Chiari type 1 hindbrain hernias, on the other hand, most often come to light in adolescence or in early to mid-adult life. Chiari type 1 is not, therefore, usually categorised as being congenital. The issue is further complicated by our increasing appreciation that Chiari type 1 is not a single condition but, rather, an internal anatomical feature (often an incidental radiological finding) that can result from a number of different underlying causes. The commonest cause is a mismatch between the size of that part of the brain referred to as the cerebellum and the part of the skull in which it is contained, the so-called posterior fossa. In other words it is a consequence of the size and shape of a particular body structure, albeit an internal one.

The question, then, is how likely it is that parents with Chiari might pass on this anatomical feature to their offspring. We cannot answer this with any confidence and certainly cannot give a percentage likelihood of it happening. It is a bit like asking how likely it is that a child will develop the same shape of nose as one or other parent. Furthermore, whereas we can, sometimes, pick out a specific facial characteristic of a parent, in a child, more often than not such a resemblance is partial only. Whilst it may be reasonable to suggest that some cases of Chiari type 1 malformation could, in part, have a genetic basis, being the result of DNA programming, we do not regard Chiari malformation as an hereditary disorder. Genetic counselling is certainly not currently advocated by specialists dealing with Chiari malformations, although genetic studies are sometimes undertaken in a research setting.

We can’t rule out the influence of environmental factors, affecting development inside the womb, as a cause of Chiari type 1 malformations, but there is no strong evidence to indicate that this is the case. Furthermore, given the high prevalence of low cerebellar tonsils in the population as a whole, as revealed by MR imaging (about 1% overall), it is possible that some “clustering” could occur in a family simply by chance, without any genetic influence.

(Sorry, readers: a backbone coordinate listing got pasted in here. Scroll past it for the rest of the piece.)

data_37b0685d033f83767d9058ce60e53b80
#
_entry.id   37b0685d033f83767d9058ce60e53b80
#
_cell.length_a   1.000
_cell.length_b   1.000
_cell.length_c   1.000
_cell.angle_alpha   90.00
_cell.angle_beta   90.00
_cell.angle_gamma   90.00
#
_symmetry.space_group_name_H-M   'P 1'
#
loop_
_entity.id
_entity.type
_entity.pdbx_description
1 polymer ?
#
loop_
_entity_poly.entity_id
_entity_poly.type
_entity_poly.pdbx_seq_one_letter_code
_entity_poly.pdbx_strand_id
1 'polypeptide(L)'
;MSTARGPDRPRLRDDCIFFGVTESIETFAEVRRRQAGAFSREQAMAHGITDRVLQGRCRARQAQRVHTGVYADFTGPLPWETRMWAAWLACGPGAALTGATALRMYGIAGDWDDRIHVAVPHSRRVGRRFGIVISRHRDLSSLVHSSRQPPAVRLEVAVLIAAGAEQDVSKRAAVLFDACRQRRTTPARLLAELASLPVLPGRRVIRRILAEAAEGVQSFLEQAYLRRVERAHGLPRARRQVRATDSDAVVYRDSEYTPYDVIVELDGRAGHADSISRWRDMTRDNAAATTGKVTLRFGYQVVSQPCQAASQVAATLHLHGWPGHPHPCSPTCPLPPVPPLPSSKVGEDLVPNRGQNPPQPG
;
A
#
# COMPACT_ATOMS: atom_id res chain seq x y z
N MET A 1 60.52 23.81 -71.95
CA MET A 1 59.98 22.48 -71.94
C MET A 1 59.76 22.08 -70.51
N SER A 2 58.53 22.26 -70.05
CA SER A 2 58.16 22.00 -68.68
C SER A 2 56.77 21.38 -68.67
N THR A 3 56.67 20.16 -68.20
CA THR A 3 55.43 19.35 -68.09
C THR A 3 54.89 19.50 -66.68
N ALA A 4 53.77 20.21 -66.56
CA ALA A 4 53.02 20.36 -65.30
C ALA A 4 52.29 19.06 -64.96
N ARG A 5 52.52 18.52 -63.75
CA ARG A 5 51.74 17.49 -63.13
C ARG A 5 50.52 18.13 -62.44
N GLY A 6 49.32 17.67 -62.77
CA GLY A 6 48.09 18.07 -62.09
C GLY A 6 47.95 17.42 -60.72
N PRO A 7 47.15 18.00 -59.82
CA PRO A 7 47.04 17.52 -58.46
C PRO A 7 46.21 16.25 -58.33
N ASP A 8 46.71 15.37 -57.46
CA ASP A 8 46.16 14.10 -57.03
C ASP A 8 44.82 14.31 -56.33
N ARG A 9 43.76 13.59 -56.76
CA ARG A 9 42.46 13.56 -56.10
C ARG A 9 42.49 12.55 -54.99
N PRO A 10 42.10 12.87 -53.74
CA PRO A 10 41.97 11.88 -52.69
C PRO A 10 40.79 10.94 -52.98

The answer to the original question, therefore, is “possibly, in some cases”. A parent with Chiari type 1 malformation may pass the same genetic trait to a child but the likelihood of this happening is not high and the consequences, should it happen, will not necessarily be troublesome. Should a child of a Chiari parent develop symptoms, which can be similar to or different from those experienced by the parent, then the child can always be referred for assessment and counselling by a suitably experienced specialist. A need for any subsequent intervention is far from inevitable. People with Chiari type 1 malformations need not avoid starting a family, just on the basis of their condition. There may be obstetric considerations around the time of delivery but these are separate issues to be discussed at the time, between the individual, her obstetrician and her neurosurgeon. With Chiari type 2, and its associated hydrocephalus and spina bifida, it is likely that such discussions will take place anyway.